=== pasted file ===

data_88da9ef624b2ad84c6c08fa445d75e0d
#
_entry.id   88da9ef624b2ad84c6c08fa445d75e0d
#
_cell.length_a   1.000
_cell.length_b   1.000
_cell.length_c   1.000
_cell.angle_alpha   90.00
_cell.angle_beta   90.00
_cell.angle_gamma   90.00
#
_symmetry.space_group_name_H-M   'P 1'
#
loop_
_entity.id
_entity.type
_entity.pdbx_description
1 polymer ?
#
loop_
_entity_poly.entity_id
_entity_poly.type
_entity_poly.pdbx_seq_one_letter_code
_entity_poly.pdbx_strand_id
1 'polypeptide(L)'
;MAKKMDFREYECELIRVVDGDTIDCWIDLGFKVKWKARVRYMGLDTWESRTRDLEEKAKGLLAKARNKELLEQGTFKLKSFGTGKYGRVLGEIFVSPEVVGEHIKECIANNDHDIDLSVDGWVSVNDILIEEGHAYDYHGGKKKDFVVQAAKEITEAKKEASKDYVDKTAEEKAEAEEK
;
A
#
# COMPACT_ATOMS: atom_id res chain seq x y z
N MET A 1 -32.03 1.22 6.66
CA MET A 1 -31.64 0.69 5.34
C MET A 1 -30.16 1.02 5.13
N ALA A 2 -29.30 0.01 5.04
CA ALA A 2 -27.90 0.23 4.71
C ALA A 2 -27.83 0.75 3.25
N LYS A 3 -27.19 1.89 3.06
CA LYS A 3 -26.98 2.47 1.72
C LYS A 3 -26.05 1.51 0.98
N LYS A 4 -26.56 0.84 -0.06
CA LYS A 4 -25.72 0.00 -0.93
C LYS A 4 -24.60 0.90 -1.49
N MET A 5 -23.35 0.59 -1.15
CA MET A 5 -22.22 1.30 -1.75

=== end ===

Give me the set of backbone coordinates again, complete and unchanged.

data_88da9ef624b2ad84c6c08fa445d75e0d
#
_entry.id   88da9ef624b2ad84c6c08fa445d75e0d
#
_cell.length_a   1.000
_cell.length_b   1.000
_cell.length_c   1.000
_cell.angle_alpha   90.00
_cell.angle_beta   90.00
_cell.angle_gamma   90.00
#
_symmetry.space_group_name_H-M   'P 1'
#
loop_
_entity.id
_entity.type
_entity.pdbx_description
1 polymer ?
#
loop_
_entity_poly.entity_id
_entity_poly.type
_entity_poly.pdbx_seq_one_letter_code
_entity_poly.pdbx_strand_id
1 'polypeptide(L)'
;MAKKMDFREYECELIRVVDGDTIDCWIDLGFKVKWKARVRYMGLDTWESRTRDLEEKAKGLLAKARNKELLEQGTFKLKSFGTGKYGRVLGEIFVSPEVVGEHIKECIANNDHDIDLSVDGWVSVNDILIEEGHAYDYHGGKKKDFVVQAAKEITEAKKEASKDYVDKTAEEKAEAEEK
;
A
#
# COMPACT_ATOMS: atom_id res chain seq x y z
N MET A 1 -32.03 1.22 6.66
CA MET A 1 -31.64 0.69 5.34
C MET A 1 -30.16 1.02 5.13
N ALA A 2 -29.30 0.01 5.04
CA ALA A 2 -27.90 0.23 4.71
C ALA A 2 -27.83 0.75 3.25
N LYS A 3 -27.19 1.89 3.06
CA LYS A 3 -26.98 2.47 1.72
C LYS A 3 -26.05 1.51 0.98
N LYS A 4 -26.56 0.84 -0.06
CA LYS A 4 -25.72 0.00 -0.93
C LYS A 4 -24.60 0.90 -1.49
N MET A 5 -23.35 0.59 -1.15
CA MET A 5 -22.22 1.30 -1.75